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Lesser known indigenous vegetables as potential natural egg colourant in laying chickens



A six-week study involving two hundred and fifty (250) Harco Black layer birds at point of lay was conducted to investigate the effects of potential natural colorant on performance and Egg quality traits. The birds were assigned to five (5) dietary treatments, each containing supplements either of control, Baobab Leaf (BL), Waterleaf (WL), Red Pepper (RP), Canthaxanthin (CTX) at 40 g/kg feed and 50 mg/kg feed of natural and commercial colorants, respectively.


Performance records shows that there was no significant (p > 0.05) difference in feed intake across the supplements of Red pepper, Water leaf, Canthaxanthin and control diet, however, birds fed Baobab leaf treatment had a significantly lower (p < 0.05) feed intake value (94.07 g) when compared with other treatments. Body weight gain and Hen Day Production were not significant influenced (p > 0.05) by the dietary treatments, although laying hens fed Baobab leaf supplement had lowest mean HDP of 48.80%, while birds fed Red pepper and Water leaf supplement had an average value of 52.79%. There was no significant effect (p > 0.05) of colorants on egg external traits, compared with the control; birds fed Canthaxanthin treatment had higher mean egg weight (51.79 g), egg length (4.55 g), egg breadth (3.29 g); Red pepper treatment had highest mean shell thickness (0.29 g), however these differences were not significant (p > 0.05). Yolk height, Albumen height, Yolk index, and Haugh unit were not significantly affected (p > 0.05) across treatments. Yolk width was lowest (p < 0.05) in Baobab leaf treatment (2.54 cm); Red pepper, Water leaf and Canthaxanthin (2.89 cm, 2.62 cm and 2.89 cm respectively) were not significantly (p > 0.05) different from the control (2.73 cm). Yolk colour score was significantly highest (p < 0.05) in Red pepper treatment (7.50); Water leaf, Baobab leaf and Canthaxanthin ranged between 2.25- 3.31 on the DSM yolk colour fan, Control treatment had the lowest yolk colour score (p < 0.05) of 1.31.


The study showed Red pepper as a worthy alternative to commercial yolk colorant. Water leaf and baobab are not good substitutes for canthaxanthin as a yolk colourant.


Eggs are used in various food industries in the manufacture of confectionery cosmetics, production of vaccine as reported by [1]. Egg yolk colour is a major concern to consumers as it affects their purchasing behavior [2]. The colour of the egg yolk is considered to be one of the important factors for egg consumption. Consumers select eggs based on the egg yolk color and other egg qualities. However, laying birds cannot produce coloring pigments that is known to enhance yolk coloration to meet the demand of consumer for the desired colored egg yolk and egg quality and thus, depends directly on dietary supply for egg yolk coloration [3]. Indeed, the perception of the intensity of the yolk colour depends directly on the quantity of feed consumed, the transfer efficacy and chemical composition of the carotenoid source [4]. The efficiency of pigment source depends on the digestibility, transfer, metabolism, and deposition of carotenoids in target tissue and upon their colour hue [5]. The most effective carotenoids in poultry diets are the synthetic forms which have been manufactured to ensure high transfer efficiency and colouring capacity (apoester: 50-60%; canthaxanthin 30-50%) [6]. The main vegetable sources of carotenoids are corn, corn gluten, lucerne, lucerne concentrates and flower (marigolds, tagetes) and plant (paprika) extracts. Synthetic oxy-carotenoids which corresponded to natural carotenoids (canthaxanthin, citranaxathin) have been chosen in the laying hen rations for their colouring effectiveness, (which is two to three times more efficient as a yolk colorant than carotenoids of vegetable origin), and for their high stability (due to encapsulation against oxidation and degradation) [7]. These products are, however, banned in organic production, which rely mainly on yellower plant sources, explaining the paler yolk colouration found in this system of poultry production. Canthaxanthin has also been reported as a potential skin and eye irritant, and it is an expensive source of yolk colorant [8]. In practice, satisfactory colour of table eggs can be obtained with small amounts of yellow xanthophylls (15–25 mg/kg) combined with 1–2 mg/kg red carotenoids.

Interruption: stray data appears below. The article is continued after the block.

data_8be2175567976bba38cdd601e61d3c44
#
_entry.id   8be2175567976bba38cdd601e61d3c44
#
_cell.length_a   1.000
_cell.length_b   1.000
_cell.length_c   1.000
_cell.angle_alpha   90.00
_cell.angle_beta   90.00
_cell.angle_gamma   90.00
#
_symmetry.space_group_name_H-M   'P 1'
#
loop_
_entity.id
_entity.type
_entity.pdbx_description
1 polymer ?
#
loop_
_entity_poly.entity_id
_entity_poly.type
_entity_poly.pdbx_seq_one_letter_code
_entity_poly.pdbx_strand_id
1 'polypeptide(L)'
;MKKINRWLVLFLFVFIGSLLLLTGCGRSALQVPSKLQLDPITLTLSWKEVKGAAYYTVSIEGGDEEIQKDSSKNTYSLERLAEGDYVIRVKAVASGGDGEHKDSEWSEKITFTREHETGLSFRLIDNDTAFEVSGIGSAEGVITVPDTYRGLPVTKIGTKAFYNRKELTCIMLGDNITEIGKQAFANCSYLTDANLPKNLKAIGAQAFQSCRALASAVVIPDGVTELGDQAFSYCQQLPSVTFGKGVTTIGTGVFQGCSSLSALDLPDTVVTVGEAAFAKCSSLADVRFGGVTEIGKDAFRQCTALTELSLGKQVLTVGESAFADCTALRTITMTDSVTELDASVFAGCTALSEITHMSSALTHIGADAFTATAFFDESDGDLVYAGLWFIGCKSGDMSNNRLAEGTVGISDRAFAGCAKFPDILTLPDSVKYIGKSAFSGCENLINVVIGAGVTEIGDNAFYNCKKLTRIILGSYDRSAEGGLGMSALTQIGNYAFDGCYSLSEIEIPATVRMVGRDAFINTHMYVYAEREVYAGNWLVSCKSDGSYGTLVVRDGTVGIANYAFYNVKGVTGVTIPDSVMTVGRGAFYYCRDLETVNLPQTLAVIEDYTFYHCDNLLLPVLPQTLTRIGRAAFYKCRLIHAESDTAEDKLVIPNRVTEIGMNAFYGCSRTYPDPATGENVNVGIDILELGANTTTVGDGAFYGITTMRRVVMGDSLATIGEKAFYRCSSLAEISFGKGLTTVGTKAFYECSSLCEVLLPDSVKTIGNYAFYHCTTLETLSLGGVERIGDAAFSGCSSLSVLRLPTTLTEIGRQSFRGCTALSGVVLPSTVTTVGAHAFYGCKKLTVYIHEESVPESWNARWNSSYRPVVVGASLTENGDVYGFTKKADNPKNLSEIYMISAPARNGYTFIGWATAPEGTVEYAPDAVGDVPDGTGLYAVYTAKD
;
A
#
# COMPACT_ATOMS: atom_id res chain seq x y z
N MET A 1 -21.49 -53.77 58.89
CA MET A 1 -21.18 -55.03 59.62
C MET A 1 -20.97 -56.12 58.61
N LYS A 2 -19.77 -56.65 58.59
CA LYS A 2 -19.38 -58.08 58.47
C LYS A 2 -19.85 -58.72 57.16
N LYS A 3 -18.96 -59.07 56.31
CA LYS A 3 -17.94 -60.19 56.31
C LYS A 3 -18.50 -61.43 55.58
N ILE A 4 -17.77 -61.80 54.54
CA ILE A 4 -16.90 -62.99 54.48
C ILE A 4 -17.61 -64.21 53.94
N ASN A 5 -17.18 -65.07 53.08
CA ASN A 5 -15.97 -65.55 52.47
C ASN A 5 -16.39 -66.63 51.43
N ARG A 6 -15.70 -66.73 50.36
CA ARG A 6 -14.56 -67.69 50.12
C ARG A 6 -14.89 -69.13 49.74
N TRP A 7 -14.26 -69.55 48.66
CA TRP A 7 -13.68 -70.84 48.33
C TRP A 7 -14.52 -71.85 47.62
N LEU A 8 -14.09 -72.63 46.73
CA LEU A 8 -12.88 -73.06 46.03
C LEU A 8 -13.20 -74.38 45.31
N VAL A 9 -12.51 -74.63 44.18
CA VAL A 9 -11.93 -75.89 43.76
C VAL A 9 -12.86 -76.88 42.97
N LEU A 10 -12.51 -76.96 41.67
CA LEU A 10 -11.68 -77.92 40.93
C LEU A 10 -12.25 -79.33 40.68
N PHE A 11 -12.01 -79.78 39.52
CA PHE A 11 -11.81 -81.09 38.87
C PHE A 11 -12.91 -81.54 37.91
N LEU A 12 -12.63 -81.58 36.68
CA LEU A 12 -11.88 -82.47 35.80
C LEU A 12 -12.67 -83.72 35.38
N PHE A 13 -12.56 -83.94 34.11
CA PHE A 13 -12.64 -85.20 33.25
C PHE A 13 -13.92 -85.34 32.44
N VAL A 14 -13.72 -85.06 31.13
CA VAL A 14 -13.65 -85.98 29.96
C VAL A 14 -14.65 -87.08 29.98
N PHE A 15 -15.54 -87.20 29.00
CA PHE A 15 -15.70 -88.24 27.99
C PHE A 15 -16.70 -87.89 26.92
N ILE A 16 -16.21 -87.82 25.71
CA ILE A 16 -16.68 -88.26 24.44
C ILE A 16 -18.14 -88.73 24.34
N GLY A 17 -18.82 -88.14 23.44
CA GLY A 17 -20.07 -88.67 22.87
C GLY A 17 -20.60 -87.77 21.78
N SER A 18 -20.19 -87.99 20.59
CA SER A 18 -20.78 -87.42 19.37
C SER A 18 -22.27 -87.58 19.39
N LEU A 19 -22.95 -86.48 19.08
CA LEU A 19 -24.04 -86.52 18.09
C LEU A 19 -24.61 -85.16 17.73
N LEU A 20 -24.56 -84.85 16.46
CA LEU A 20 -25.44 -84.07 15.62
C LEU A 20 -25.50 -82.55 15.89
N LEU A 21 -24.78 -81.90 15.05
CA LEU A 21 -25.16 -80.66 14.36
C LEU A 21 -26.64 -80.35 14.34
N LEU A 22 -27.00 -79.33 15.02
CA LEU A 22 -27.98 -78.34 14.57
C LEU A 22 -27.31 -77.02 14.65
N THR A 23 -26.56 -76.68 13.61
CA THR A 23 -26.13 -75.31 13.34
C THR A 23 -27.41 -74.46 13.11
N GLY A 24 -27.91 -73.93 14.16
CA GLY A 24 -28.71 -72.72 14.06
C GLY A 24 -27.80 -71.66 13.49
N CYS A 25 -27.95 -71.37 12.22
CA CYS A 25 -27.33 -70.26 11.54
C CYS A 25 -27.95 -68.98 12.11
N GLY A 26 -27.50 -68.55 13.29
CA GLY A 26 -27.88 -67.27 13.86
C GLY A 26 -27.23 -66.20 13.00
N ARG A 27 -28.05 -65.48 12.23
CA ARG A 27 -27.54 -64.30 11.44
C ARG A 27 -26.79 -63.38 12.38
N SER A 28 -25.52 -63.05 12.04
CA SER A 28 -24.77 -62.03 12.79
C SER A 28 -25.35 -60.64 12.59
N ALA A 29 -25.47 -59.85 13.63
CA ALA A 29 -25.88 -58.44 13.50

The attractive red color of peppers, yellow color of ripe pawpaw and the green pigment of vegetables (Talinium triangulare, Telfairia occidentalis, Adansonia digitata, etc.) is due to their various carotenoid pigment. These carotenoids include; capsanthin, capsorubin and cryptocapsin [8]. Maize (lutein), Red pepper (capsanthin and capsorubin), Fluted pumpkin, Pawpaw (cryptoxanthin), Sweet potato leaf and Marigold (lutein) contain colorants that can be used as feed supplements in diet of laying birds and are known to improve egg quality and yolk pigmentation.